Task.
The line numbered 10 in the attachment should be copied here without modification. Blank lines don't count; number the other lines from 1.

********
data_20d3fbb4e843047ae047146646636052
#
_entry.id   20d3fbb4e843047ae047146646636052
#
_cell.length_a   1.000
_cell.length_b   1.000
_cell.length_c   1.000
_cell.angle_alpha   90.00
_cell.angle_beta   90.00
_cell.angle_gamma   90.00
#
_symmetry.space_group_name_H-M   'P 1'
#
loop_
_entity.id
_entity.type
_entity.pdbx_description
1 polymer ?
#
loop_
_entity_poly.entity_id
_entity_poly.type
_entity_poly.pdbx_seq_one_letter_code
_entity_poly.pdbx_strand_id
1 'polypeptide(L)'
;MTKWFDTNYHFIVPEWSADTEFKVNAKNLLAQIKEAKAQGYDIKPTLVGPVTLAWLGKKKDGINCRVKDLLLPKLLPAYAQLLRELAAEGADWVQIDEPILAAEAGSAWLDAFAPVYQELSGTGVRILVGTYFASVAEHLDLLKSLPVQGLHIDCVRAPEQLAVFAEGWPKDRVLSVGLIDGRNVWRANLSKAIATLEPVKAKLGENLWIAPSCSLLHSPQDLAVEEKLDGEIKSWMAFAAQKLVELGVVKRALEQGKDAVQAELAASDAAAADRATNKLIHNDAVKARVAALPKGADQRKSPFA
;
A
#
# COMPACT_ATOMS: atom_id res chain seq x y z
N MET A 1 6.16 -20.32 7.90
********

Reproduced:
_cell.angle_gamma   90.00